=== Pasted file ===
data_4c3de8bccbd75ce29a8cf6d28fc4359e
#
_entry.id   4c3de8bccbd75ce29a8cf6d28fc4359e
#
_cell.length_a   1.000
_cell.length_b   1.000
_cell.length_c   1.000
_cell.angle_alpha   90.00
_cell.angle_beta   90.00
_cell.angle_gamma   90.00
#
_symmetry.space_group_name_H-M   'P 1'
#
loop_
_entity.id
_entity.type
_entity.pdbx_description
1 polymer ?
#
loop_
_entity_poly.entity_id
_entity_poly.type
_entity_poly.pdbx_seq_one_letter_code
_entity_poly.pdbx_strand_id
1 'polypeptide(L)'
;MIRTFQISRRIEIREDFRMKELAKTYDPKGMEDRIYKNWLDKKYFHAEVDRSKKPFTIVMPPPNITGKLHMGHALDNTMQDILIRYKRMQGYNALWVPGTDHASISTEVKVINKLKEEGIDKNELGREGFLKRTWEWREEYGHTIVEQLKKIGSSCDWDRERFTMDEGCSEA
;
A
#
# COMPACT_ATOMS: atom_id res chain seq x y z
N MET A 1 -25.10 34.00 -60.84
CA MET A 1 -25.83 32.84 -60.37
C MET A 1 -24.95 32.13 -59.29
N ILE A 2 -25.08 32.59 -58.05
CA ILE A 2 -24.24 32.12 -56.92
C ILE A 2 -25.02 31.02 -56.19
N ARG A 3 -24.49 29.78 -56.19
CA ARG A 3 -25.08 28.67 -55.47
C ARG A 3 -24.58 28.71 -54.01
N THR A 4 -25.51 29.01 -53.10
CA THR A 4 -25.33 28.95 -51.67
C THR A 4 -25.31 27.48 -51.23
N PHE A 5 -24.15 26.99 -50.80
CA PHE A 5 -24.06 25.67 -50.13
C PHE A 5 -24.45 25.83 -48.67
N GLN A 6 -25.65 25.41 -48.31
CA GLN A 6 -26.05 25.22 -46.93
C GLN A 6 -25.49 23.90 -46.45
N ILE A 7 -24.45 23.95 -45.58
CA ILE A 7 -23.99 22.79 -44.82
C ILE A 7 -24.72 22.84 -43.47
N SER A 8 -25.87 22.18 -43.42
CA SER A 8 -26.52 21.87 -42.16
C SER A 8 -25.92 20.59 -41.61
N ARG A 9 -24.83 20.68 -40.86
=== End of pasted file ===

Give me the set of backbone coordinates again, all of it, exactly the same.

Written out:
data_4c3de8bccbd75ce29a8cf6d28fc4359e
#
_entry.id   4c3de8bccbd75ce29a8cf6d28fc4359e
#
_cell.length_a   1.000
_cell.length_b   1.000
_cell.length_c   1.000
_cell.angle_alpha   90.00
_cell.angle_beta   90.00
_cell.angle_gamma   90.00
#
_symmetry.space_group_name_H-M   'P 1'
#
loop_
_entity.id
_entity.type
_entity.pdbx_description
1 polymer ?
#
loop_
_entity_poly.entity_id
_entity_poly.type
_entity_poly.pdbx_seq_one_letter_code
_entity_poly.pdbx_strand_id
1 'polypeptide(L)'
;MIRTFQISRRIEIREDFRMKELAKTYDPKGMEDRIYKNWLDKKYFHAEVDRSKKPFTIVMPPPNITGKLHMGHALDNTMQDILIRYKRMQGYNALWVPGTDHASISTEVKVINKLKEEGIDKNELGREGFLKRTWEWREEYGHTIVEQLKKIGSSCDWDRERFTMDEGCSEA
;
A
#
# COMPACT_ATOMS: atom_id res chain seq x y z
N MET A 1 -25.10 34.00 -60.84
CA MET A 1 -25.83 32.84 -60.37
C MET A 1 -24.95 32.13 -59.29
N ILE A 2 -25.08 32.59 -58.05
CA ILE A 2 -24.24 32.12 -56.92
C ILE A 2 -25.02 31.02 -56.19
N ARG A 3 -24.49 29.78 -56.19
CA ARG A 3 -25.08 28.67 -55.47
C ARG A 3 -24.58 28.71 -54.01
N THR A 4 -25.51 29.01 -53.10
CA THR A 4 -25.33 28.95 -51.67
C THR A 4 -25.31 27.48 -51.23
N PHE A 5 -24.15 26.99 -50.80
CA PHE A 5 -24.06 25.67 -50.13
C PHE A 5 -24.45 25.83 -48.67
N GLN A 6 -25.65 25.41 -48.31
CA GLN A 6 -26.05 25.22 -46.93
C GLN A 6 -25.49 23.90 -46.45
N ILE A 7 -24.45 23.95 -45.58
CA ILE A 7 -23.99 22.79 -44.82
C ILE A 7 -24.72 22.84 -43.47
N SER A 8 -25.87 22.18 -43.42
CA SER A 8 -26.52 21.87 -42.16
C SER A 8 -25.92 20.59 -41.61
N ARG A 9 -24.83 20.68 -40.86